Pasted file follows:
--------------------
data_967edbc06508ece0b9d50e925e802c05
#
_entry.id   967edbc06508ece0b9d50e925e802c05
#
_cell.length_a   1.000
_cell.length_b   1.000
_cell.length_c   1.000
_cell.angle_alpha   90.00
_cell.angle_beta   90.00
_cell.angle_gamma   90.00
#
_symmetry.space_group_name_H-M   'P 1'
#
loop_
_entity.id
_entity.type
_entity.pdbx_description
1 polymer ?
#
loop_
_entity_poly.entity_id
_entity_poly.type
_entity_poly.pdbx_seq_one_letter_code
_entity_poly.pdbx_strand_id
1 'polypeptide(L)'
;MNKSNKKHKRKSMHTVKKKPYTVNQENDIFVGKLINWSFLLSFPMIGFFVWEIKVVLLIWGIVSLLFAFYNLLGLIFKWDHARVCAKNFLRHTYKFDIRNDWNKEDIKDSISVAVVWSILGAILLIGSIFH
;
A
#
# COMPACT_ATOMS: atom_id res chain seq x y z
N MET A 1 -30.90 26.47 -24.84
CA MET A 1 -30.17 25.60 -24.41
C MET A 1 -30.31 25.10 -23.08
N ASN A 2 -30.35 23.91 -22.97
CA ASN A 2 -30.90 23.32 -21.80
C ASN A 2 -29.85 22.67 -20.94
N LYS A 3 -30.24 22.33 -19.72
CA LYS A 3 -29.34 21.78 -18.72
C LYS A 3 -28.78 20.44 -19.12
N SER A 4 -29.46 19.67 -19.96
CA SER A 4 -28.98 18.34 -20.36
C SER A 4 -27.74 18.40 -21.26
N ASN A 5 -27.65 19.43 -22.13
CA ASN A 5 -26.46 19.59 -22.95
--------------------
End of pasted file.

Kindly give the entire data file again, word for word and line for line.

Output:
data_967edbc06508ece0b9d50e925e802c05
#
_entry.id   967edbc06508ece0b9d50e925e802c05
#
_cell.length_a   1.000
_cell.length_b   1.000
_cell.length_c   1.000
_cell.angle_alpha   90.00
_cell.angle_beta   90.00
_cell.angle_gamma   90.00
#
_symmetry.space_group_name_H-M   'P 1'
#
loop_
_entity.id
_entity.type
_entity.pdbx_description
1 polymer ?
#
loop_
_entity_poly.entity_id
_entity_poly.type
_entity_poly.pdbx_seq_one_letter_code
_entity_poly.pdbx_strand_id
1 'polypeptide(L)'
;MNKSNKKHKRKSMHTVKKKPYTVNQENDIFVGKLINWSFLLSFPMIGFFVWEIKVVLLIWGIVSLLFAFYNLLGLIFKWDHARVCAKNFLRHTYKFDIRNDWNKEDIKDSISVAVVWSILGAILLIGSIFH
;
A
#
# COMPACT_ATOMS: atom_id res chain seq x y z
N MET A 1 -30.90 26.47 -24.84
CA MET A 1 -30.17 25.60 -24.41
C MET A 1 -30.31 25.10 -23.08
N ASN A 2 -30.35 23.91 -22.97
CA ASN A 2 -30.90 23.32 -21.80
C ASN A 2 -29.85 22.67 -20.94
N LYS A 3 -30.24 22.33 -19.72
CA LYS A 3 -29.34 21.78 -18.72
C LYS A 3 -28.78 20.44 -19.12
N SER A 4 -29.46 19.67 -19.96
CA SER A 4 -28.98 18.34 -20.36
C SER A 4 -27.74 18.40 -21.26
N ASN A 5 -27.65 19.43 -22.13
CA ASN A 5 -26.46 19.59 -22.95